Take a deep breath: The Mi Air Purifier ensures that the air you breathe is clean

24th Sep 2016
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I walk into my room to be met with a whiff of freshness I am unaccustomed to. You can't really see clean air and can only take the word of whatever gadget claims to measure the particles in it, but now and then, you can just tell when you’re breathing in splendid, pure oxygen. I left the new Mi Air Purifier 2 from Xiaomi (yes, the people who make phones) turned on while I took off for a movie.

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When I walked back in, the purifier seemed to have been doing its job well. Given that my room isn't very large, the effect was even more evident. Looking into the Mi Home app, the dashboard for all Xiaomi's IoT devices, I saw that the PM2 count was 009, which is super-clean. That's what you would typically get in a closed bedroom with the purifier on turbo mode. The entirely quiet sleep mode will show a higher count, but will work all night to make sure you can take in relatively safe air. Testing it in other parts of the house like the kitchen, I found that it was able to clear away the very stubborn smell of burnt toast in about 15 minutes.

The first of Mi Home products

But what is Xiaomi, the company India knows for its Mi and Redmi phones, doing with an air purifier? Xiaomi in fact has a whole host of products to offer apart from phones that haven’t made it into the Indian market yet; two such products are a washing machine and a rice cooker, each awaiting certification, the right timing and conducive market circumstances.

The Mi Purifier is the first of their connected home products to have come in, and Hugo Barra, Vice President of International for Xiaomi, thinks it's not a moment too soon. "On some days, even before winter has arrived, the air in Delhi is so bad that anywhere else, people would be wearing masks," he says. And indeed, Indians quickly turn a blind eye to the quality of the air around them believing there's little that they can do about it anyway.

Indians should be worried

Not yet sold on air purifiers, Indians find them too expensive and aren't convinced of their efficacy. "I can't take an air purifier everywhere with me," says Vandana, an asthmatic Delhi citizen, "So what's the point of spending Rs 30,000 on a good one?" So Xiaomi can only guess at what the uptake of their purifier will be, but by pricing the product as low as they have (Rs 9,999), the company certainly has made a good start.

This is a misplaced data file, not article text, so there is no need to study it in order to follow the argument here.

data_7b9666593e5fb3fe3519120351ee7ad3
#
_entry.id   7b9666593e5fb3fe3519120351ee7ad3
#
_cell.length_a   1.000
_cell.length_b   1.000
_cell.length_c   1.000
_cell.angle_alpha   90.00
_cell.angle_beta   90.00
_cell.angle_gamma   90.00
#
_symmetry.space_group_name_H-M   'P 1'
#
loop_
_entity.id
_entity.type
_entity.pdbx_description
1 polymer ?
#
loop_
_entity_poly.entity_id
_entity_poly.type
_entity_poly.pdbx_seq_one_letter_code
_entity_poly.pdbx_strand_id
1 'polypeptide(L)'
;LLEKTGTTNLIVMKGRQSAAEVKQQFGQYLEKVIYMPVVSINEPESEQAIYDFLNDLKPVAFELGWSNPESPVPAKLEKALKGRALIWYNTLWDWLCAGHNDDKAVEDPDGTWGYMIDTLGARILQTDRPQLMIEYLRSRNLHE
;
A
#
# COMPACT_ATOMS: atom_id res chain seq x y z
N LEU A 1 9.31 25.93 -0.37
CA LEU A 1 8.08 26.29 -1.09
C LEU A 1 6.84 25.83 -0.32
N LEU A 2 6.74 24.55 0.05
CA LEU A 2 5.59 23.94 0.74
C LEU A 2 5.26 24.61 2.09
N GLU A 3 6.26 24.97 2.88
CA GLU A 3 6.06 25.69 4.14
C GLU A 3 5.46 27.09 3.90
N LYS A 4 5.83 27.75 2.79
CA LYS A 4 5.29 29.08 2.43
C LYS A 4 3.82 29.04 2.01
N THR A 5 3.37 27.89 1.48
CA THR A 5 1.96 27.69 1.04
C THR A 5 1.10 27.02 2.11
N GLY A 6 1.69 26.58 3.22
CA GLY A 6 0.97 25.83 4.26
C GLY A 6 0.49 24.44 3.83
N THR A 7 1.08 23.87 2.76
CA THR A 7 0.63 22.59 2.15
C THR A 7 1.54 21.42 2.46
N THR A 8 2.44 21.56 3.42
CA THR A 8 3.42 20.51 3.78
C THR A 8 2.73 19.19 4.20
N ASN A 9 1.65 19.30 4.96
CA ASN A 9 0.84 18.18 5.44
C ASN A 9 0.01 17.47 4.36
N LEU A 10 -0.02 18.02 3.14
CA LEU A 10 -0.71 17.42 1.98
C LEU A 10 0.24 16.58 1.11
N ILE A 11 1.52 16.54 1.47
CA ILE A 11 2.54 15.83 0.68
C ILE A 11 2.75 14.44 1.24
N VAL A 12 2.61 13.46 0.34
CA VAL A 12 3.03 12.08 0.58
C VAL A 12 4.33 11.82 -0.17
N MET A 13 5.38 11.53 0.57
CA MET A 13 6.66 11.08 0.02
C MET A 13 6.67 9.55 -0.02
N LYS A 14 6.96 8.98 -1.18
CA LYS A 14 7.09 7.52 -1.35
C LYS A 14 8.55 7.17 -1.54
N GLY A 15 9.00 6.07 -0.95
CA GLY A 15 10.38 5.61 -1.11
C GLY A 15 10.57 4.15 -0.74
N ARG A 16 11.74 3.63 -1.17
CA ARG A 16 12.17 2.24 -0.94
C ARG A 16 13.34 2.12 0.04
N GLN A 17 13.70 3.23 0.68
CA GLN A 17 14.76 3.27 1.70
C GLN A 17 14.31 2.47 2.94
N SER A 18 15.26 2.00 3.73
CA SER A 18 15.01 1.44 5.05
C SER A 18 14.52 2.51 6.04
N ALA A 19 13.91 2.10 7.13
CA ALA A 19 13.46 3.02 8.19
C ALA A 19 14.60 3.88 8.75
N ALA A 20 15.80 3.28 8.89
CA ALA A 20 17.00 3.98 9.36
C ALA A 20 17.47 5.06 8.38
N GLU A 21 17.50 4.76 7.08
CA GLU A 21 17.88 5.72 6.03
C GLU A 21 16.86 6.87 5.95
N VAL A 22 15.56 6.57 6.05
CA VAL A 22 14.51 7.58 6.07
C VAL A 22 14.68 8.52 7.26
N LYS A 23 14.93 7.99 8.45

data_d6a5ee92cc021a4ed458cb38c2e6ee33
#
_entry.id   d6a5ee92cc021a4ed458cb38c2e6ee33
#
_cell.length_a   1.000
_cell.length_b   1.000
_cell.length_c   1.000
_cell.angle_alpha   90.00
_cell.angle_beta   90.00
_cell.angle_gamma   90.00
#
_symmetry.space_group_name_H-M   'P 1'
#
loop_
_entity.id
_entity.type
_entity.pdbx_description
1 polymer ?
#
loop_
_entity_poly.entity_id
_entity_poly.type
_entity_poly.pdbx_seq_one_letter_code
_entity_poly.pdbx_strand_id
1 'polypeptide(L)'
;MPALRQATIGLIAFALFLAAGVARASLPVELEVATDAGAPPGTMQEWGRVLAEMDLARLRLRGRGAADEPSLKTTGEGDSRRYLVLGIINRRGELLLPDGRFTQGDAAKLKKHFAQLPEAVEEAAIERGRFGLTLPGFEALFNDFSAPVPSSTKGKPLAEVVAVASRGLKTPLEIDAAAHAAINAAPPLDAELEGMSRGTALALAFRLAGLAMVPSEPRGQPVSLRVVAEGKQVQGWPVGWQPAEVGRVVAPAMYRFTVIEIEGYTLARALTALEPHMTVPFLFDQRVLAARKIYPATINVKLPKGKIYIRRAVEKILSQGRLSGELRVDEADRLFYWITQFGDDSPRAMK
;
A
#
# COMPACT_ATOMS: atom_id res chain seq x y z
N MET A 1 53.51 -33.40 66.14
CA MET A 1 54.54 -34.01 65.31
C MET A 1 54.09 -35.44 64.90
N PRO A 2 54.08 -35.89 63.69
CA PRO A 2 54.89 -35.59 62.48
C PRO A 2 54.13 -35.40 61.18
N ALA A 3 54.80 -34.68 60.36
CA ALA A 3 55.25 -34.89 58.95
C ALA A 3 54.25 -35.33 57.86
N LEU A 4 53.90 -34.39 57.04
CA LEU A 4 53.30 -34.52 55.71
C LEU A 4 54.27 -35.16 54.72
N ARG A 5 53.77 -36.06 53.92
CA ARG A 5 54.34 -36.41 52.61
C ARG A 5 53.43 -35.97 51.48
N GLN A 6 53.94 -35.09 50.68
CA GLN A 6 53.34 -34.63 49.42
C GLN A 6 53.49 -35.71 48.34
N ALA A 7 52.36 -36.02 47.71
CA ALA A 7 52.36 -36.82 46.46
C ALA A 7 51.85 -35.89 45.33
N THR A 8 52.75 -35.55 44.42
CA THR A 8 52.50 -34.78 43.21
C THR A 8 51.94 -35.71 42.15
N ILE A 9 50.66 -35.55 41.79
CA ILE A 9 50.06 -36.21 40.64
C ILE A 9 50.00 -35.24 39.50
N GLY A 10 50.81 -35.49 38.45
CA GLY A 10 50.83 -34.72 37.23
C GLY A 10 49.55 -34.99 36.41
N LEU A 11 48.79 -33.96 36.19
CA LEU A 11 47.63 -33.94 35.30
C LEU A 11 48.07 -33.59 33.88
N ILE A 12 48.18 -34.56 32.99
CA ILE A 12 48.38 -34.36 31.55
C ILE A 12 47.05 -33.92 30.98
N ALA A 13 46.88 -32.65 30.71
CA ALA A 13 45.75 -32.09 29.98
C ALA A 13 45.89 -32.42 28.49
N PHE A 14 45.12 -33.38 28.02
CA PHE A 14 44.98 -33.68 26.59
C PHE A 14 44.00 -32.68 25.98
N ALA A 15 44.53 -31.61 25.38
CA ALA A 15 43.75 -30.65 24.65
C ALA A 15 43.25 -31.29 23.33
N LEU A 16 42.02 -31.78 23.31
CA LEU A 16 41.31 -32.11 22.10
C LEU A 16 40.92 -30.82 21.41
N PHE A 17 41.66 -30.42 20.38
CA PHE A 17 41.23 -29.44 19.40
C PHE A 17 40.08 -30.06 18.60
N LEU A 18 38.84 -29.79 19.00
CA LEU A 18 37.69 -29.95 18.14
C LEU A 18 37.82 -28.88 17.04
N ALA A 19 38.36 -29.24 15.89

Checking air quality

The Mi Air Purifier is easy to set up. It's about two feet high, and a foot wide. It’s neat and doesn’t look out of place or awkward in your home in the least. . This light white tower has to be plugged into the wall socket (from where it draws very little power) and then switched on using the power and control button on top. The purifier is already working at this point, but one must head to the Mi Home app to complete the process – for which you need a Mi account.

The app will prompt a connection to your home network. I had a spot of trouble with this, and then found that holding the power and control button on the machine reset it and allowed me to connect. It's from here that you can see details like the air quality index, room temperature, and humidity level and control the device. The purifier takes in air from all directions and funnels it out forcefully, when in turbo mode, from the top, making it spread over the room. For a room larger than 400 sq ft, a single Mi Air Purifier would do the job. A larger space, however, would need more than one machine.

A barrel of filters

The filters on this purifier are housed in a little barrel that fits in a compartment on the back. There's a little tab to pull the component out easily. A user will need to replace it approximately every six months, at a cost of Rs 2,499. Filters will be available from the Mi website. The Mi Home app counts down the days until you need a change of filter, measuring it not just in terms of time but also the volume of air handled.

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The filters are actually something Xiaomi is particularly proud of as being unique. There are three layers of them, a PET filter for big particles, an EPA filter to catch PM 2.5 and PM 0.3 air borne particulates, and an inner activated carbon filter for infinitesimally small particles and odours. These are in a barrel rather than being flat. And no, vacuum cleaning them at home is not recommended.

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The Mi Home Purifier 2 is to be available on the Mi Store on September 26th and on Flipkart from October 2nd.

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